What coworking space operators need to know about pass networks

Participating in a pass network should not devalue your product – it should highlight your worth.

One of the newest offerings on the coworking block is a growing list of companies offering a pass for access to multiple coworking spaces. 

My coworking space recently got an email from one of these companies pitching us on signing up to be a host space for their new pass. Participation would require that we allow their members day access up to a set number of days per month. 

Now, Cowork Tahoe gets a significant number of day pass visitors during peak tourism season and charges $30 per day. This is exactly who we offer day passes for. The vast majority of these customers do not become permanent members of our space.

The pass company offered us a payout of $7.50 per visit from members with their pass. That is a 75% discount compared to our standard rate.

What’s the incentive to say yes to that? There isn’t one. 

After paying as little as $50/month for their pass membership to access my coworking space, would they ever be willing to pay $30? Probably not. Our day pass now has the perception of being disproportionately expensive in comparison. Our product has a lower perceived value and there’s no going back from that.

There is also the loss of trust in our company if we are providing such a steep discount through a pass, but charging full rate to everyone else. It is a bad precedent to set with a potential member and can do harm to your business in the long run.

We previously wrote about why we discourage flexible workspaces from offering blanket free day passes to attract new members. This is the same. 

Pass networks like this are not good for coworking businesses. 

Is this type of pass network for coworking really that common? Unfortunately, yes, and increasingly common. 

Coworking pass memberships offer use of coworking spaces directly to the end users, whether they have a “home” coworking space or not. People pay for membership to the network, not a specific coworking space, so the customer relationship, including pricing, belongs to them. They are not your members.

Why are these companies popping up? What problem are they trying to solve?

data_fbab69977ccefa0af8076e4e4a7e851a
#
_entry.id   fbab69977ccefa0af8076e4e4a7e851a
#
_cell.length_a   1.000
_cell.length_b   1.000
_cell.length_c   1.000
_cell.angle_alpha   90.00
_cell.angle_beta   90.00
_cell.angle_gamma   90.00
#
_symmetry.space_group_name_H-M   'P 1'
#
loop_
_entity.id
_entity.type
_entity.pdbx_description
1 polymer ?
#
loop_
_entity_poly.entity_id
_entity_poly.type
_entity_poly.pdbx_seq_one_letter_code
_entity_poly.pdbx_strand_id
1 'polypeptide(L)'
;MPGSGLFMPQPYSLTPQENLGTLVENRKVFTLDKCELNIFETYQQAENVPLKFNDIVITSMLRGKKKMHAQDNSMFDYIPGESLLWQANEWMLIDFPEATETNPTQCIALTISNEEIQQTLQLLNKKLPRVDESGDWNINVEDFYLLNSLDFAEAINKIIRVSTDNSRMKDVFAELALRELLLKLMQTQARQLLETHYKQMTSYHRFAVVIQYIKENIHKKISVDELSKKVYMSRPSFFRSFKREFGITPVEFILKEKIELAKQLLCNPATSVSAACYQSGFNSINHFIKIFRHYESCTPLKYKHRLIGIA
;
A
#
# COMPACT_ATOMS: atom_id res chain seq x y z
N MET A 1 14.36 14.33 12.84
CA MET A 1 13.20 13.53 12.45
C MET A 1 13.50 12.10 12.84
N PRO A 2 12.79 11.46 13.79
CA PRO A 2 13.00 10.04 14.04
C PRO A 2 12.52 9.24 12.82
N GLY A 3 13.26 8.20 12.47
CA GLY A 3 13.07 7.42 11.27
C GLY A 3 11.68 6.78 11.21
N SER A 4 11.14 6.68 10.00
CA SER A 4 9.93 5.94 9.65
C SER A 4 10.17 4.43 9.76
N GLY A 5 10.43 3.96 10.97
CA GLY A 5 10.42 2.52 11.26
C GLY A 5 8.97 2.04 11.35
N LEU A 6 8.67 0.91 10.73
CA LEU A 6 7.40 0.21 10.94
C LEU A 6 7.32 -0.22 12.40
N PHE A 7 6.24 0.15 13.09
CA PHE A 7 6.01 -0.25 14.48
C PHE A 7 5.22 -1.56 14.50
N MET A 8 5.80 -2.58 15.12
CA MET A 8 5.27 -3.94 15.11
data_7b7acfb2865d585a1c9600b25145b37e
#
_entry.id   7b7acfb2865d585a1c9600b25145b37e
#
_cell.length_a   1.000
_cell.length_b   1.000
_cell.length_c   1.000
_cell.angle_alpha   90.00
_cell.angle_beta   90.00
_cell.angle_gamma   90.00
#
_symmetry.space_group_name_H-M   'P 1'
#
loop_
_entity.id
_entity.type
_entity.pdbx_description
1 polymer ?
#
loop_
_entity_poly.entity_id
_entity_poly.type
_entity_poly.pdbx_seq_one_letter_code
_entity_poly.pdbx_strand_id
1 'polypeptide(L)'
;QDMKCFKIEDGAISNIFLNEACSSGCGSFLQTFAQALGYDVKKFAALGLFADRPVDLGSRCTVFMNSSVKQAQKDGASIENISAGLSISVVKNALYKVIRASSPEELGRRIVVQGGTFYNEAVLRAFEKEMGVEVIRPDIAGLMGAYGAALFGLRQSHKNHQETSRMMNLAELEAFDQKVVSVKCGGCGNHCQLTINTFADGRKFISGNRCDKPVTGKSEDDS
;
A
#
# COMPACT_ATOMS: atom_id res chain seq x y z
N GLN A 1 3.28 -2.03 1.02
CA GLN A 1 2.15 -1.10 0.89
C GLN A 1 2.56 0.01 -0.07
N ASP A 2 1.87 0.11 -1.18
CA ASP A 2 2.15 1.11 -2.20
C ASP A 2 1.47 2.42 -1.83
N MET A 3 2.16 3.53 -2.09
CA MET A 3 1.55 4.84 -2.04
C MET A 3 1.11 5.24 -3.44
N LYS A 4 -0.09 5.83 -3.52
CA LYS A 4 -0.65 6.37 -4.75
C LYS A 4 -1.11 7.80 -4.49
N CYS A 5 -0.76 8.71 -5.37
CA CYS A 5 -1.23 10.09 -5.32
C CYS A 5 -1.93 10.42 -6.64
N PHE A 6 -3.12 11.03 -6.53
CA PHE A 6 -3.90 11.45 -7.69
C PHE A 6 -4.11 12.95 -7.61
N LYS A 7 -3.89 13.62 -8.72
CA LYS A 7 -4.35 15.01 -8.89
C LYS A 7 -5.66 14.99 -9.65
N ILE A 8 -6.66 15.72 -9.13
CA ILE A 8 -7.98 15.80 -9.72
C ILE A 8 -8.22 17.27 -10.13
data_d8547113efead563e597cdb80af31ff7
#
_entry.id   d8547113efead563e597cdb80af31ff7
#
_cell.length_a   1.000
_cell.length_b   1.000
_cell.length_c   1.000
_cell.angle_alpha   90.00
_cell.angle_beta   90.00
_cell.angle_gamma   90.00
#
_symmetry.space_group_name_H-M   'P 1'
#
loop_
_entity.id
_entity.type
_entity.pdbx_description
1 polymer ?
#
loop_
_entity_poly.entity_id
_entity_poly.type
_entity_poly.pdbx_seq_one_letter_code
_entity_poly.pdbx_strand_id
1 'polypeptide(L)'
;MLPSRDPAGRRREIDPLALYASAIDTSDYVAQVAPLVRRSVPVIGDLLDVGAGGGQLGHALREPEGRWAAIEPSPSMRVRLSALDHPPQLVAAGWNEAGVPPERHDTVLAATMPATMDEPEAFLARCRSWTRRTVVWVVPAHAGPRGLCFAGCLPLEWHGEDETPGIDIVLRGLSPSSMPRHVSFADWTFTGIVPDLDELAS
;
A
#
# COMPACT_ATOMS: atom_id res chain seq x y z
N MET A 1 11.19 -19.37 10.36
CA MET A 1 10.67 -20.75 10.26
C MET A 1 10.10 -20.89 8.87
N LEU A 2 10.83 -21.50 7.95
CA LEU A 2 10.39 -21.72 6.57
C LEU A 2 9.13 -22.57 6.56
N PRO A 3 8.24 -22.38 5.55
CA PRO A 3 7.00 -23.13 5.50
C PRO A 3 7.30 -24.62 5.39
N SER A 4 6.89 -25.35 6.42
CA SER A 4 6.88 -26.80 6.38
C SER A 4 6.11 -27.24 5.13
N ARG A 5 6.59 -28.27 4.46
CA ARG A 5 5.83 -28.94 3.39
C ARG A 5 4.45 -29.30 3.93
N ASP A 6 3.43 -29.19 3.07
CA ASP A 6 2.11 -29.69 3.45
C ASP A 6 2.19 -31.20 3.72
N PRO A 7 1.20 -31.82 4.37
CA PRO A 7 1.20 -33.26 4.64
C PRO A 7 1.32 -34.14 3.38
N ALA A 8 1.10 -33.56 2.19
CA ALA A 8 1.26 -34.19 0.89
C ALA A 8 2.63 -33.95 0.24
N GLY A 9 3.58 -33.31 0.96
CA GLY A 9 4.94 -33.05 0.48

Simply put: Easy access to a place to work, whenever, wherever.

On a recent business trip, I needed a coworking space for the day. I was staying with friends, so needed a professional office space to work from for a few hours in between meetings. 

As the owner of a coworking space, this should have been easy. 

I did a google search and checked the map results for spaces closest to where my meeting & lodging was, then cross checked those against reviews on Google & Yelp. Then, I had to go to the websites of the top results one by one to determine if I could just walk in, if I had to schedule a tour, if they even allowed drop-ins, etc. 

It was not a frictionless process. So, as a customer, I understand the idea of a pass network. If I belonged to PassX, I could quickly see spaces that were included, reducing the number of steps it takes for me just to get to work.

 

Are Pass Networks the best solution for this problem?

It is important for coworking space operators to understand that these passes are attempting to solve a problem for traveling workers, not necessarily for coworking spaces. The problem that many coworking spaces have is customer acquisition – getting more members.

It is easy to conflate the two. The problem pass networks are addressing is a person’s ability to quickly access coworking space for a day across multiple cities. However, that is not directly increasing the overall membership of participating coworking spaces.

The value proposition that these network companies pitch to coworking spaces is better exposure, more members filling empty seats, and revenue as a result of more deal flow. Having access to your beautiful workspace through a pass is providing more value to their company than it is to yours, however. 

Should you use a pass network? It depends. 

There are a lot of companies out there doing this, so it is important to do due diligence to determine if there is one that is the right fit for your coworking business. 

Here are some things to consider when deciding:

  • If you choose to be affiliated with them, will it be a positive reflection on your brand and your product? What is their reputation as a company?
  • What payout are they offering? If they require you to discount your day rate to bargain bin prices, think twice about if the company is really acting in your best interest or using you as a means to benefit their own customer base & their bottom line.
  • What are the expectations on your staff time when hosting a member of the pass network? Does it vary significantly from your typical onboarding or check-in process? If so, is that additional time or effort worthwhile?
  • Who are their customers? Are these customers the same as your target customers? Are there any expectations or guidelines for their behavior as a guest in your space? How do they handle bad actors?
  • What, if any, are the criteria they have for your participation in the network? Is there an expectation of high quality, convenient experience, with beautiful workspace that supports the productivity of their members or are they aiming for volume by signing up as many spaces as possible without regard for the reputation of the coworking space?
  • What are they offering for your participation besides a payout? Does participation in their network elevate your brand or does it bury it?

Finally, does the company recognize the needs of your coworking space as much as their members? Are the incentives of the company aligned with your own? They need to be.

Without a good supply of profitable coworking spaces, pass networks can’t exist.  And if they do not align their incentives with those of the coworking spaces they need as hosts, they shouldn’t.